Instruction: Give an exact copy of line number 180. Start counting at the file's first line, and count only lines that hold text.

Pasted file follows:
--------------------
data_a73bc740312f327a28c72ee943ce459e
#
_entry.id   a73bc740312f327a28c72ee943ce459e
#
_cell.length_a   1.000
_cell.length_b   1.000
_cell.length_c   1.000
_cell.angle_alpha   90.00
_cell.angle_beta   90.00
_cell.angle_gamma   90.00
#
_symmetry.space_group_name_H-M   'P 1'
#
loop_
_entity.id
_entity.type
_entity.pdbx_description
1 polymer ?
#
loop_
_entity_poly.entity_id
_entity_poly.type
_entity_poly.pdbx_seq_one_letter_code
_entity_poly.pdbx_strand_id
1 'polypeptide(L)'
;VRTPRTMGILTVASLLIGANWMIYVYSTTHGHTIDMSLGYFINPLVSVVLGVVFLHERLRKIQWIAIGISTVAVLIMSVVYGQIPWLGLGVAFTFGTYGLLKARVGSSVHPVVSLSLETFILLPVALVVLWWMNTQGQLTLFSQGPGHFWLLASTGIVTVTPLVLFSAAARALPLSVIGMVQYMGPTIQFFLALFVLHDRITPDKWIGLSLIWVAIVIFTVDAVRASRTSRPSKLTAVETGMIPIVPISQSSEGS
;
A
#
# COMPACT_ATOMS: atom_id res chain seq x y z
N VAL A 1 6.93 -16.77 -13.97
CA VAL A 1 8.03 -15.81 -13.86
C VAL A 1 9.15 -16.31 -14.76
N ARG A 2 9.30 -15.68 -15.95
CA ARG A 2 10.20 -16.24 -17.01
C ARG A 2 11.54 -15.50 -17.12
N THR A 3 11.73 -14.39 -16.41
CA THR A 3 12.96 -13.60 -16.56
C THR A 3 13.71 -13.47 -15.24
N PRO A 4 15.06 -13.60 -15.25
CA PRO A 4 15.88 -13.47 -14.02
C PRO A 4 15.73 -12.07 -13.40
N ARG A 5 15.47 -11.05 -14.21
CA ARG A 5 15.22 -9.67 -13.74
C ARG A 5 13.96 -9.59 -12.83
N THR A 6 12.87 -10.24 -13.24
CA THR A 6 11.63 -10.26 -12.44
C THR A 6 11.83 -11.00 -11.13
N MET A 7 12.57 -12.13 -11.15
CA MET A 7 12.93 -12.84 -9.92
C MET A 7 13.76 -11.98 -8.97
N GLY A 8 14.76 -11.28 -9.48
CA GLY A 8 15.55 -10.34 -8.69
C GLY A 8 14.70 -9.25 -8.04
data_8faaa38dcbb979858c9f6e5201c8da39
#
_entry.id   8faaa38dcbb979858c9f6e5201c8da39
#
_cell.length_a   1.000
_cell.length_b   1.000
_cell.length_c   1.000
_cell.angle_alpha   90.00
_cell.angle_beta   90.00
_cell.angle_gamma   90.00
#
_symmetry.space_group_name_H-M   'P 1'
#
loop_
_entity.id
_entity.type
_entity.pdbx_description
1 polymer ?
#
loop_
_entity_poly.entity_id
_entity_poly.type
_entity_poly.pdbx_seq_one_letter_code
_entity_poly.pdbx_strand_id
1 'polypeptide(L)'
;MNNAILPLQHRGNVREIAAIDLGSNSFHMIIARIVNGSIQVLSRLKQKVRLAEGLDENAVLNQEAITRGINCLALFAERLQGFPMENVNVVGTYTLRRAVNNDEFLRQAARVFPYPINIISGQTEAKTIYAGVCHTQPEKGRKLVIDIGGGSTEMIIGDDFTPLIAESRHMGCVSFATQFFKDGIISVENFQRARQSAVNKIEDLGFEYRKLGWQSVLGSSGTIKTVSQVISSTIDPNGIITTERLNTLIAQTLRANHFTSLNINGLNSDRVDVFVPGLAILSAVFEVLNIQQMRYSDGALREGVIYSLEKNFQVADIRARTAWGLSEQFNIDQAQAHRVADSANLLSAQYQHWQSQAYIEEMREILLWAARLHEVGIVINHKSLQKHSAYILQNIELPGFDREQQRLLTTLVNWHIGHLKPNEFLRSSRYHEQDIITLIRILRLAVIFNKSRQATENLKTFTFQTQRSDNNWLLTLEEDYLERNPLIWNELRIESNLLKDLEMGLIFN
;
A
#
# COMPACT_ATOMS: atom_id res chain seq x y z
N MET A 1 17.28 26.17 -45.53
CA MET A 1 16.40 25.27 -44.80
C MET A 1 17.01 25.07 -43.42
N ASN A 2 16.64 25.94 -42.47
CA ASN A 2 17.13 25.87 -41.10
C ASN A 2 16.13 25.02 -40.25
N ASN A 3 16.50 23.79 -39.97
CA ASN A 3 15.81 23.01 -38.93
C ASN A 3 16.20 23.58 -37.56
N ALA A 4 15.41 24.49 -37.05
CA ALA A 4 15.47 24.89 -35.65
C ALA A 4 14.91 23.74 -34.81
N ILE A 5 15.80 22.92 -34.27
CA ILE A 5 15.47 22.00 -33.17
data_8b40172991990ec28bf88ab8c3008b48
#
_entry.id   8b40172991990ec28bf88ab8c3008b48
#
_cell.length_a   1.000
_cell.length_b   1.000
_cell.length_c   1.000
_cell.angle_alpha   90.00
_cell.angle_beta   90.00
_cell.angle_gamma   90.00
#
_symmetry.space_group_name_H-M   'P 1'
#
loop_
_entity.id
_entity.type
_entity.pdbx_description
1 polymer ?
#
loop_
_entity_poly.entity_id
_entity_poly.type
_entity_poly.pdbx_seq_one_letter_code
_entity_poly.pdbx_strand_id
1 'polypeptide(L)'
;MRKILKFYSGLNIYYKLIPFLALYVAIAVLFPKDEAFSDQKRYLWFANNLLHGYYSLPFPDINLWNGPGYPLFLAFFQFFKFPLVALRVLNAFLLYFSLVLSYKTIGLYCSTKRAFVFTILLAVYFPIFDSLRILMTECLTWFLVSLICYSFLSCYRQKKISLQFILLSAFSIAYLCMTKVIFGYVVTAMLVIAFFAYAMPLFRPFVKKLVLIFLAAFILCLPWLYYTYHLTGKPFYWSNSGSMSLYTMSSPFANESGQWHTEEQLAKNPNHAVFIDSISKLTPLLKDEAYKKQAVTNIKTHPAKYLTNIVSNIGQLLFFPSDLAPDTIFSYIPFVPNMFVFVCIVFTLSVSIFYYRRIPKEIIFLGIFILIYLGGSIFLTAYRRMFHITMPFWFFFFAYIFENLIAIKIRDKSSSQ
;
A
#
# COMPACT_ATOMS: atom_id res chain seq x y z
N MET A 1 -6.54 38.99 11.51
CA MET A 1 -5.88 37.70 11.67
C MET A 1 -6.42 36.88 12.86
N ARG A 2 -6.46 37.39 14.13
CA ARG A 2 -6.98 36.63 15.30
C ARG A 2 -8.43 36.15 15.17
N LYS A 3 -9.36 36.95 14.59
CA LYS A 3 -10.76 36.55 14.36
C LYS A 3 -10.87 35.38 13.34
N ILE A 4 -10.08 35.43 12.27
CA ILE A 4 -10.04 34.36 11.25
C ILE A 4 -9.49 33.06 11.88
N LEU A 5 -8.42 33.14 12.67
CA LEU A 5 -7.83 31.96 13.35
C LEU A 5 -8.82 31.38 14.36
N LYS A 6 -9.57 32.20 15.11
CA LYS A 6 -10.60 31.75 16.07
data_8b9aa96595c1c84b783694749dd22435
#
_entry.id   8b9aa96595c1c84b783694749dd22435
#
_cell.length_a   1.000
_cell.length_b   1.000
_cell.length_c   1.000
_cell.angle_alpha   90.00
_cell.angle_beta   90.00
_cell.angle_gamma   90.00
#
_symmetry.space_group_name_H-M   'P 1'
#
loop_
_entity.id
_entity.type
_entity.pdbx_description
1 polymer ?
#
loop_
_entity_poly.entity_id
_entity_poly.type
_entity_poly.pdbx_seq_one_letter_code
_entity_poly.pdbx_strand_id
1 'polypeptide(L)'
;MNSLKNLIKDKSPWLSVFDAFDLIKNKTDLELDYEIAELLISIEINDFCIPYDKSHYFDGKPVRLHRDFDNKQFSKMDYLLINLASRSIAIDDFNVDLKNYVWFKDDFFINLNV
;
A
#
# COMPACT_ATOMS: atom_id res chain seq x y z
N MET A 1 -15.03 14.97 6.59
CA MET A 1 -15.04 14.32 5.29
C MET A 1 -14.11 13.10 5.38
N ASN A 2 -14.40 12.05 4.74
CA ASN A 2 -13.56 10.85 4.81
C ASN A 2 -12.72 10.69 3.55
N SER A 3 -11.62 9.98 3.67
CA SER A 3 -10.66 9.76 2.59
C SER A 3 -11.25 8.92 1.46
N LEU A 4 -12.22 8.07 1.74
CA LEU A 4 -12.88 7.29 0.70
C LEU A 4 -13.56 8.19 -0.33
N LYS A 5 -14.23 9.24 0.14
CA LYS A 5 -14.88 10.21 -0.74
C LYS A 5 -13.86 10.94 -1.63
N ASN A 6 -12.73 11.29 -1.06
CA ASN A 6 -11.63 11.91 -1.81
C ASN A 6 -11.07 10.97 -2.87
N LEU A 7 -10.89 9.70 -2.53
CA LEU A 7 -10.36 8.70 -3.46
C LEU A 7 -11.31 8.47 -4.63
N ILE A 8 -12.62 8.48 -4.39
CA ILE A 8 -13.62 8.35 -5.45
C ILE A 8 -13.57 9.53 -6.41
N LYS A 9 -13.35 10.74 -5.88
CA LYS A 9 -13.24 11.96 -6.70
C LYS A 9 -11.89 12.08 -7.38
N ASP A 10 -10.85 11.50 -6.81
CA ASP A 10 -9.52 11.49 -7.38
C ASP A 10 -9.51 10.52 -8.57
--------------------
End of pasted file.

CA ASN A 2 -13.56 10.85 4.81